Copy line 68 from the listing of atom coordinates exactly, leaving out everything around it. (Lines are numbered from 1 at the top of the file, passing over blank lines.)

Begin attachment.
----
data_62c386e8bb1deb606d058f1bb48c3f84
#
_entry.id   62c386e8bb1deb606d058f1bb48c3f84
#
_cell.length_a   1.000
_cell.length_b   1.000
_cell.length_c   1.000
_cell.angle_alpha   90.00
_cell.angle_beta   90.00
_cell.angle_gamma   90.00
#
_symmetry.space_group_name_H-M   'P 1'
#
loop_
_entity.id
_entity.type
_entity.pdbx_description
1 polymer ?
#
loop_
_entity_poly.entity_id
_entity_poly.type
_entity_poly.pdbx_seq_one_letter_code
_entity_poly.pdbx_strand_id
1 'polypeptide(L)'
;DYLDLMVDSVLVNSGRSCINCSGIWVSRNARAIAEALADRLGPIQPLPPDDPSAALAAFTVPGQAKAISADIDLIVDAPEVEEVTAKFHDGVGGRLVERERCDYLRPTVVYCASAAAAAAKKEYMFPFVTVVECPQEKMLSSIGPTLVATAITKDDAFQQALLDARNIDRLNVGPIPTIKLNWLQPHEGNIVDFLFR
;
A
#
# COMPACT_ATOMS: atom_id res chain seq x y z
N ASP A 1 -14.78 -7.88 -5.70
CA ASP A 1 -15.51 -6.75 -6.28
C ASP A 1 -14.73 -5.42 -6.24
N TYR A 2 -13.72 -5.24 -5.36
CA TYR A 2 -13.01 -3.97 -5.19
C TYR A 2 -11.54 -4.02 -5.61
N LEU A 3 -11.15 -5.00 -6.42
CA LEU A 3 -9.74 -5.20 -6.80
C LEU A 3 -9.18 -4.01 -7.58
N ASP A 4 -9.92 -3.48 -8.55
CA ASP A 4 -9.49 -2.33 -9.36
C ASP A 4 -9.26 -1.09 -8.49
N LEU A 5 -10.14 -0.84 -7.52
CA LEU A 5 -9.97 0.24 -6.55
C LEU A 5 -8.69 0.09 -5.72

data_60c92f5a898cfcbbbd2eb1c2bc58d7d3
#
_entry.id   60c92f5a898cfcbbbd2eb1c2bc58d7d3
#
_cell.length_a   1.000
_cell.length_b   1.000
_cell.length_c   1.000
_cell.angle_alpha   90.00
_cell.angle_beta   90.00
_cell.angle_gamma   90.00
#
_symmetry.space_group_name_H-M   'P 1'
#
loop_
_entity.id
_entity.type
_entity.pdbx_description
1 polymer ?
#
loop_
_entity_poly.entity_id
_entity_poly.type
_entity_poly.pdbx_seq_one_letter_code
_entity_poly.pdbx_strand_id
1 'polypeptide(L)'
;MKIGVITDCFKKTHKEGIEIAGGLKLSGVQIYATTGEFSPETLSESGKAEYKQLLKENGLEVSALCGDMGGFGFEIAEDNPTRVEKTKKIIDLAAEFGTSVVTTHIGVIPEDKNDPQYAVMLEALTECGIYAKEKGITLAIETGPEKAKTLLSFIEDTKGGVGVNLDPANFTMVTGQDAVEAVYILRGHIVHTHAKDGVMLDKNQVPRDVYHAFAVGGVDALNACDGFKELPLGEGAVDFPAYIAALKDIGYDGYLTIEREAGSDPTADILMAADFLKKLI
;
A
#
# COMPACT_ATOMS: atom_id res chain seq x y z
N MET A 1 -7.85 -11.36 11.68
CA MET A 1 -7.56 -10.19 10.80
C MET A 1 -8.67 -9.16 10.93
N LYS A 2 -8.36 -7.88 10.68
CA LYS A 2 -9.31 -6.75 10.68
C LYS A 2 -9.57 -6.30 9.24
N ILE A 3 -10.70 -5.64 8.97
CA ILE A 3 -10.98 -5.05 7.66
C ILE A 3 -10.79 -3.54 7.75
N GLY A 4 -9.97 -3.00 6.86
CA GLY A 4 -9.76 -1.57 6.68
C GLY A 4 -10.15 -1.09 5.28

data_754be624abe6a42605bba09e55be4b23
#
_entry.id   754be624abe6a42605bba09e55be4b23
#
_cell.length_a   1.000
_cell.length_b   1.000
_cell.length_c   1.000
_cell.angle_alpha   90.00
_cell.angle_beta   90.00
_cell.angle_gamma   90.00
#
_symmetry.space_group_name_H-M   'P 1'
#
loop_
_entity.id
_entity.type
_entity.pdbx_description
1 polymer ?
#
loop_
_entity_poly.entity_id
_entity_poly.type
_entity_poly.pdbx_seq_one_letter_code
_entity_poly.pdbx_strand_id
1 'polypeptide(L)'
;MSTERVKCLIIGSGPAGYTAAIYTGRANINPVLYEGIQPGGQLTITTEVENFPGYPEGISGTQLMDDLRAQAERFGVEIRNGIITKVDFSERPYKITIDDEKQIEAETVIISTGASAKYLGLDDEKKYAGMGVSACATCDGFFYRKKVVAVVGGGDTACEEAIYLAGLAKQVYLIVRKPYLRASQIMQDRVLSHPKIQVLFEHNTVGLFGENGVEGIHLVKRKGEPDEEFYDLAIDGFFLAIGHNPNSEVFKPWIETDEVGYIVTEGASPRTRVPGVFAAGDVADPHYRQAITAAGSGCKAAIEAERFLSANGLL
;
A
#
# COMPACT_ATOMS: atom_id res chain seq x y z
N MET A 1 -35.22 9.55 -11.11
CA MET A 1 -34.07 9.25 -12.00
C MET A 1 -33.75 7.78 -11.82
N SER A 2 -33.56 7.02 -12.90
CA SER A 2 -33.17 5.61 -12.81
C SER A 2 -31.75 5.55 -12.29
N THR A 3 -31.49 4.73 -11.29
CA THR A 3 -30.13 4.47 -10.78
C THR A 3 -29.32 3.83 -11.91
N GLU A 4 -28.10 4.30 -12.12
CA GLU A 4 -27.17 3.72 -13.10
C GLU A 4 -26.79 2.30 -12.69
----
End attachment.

_entity_poly.pdbx_seq_one_letter_code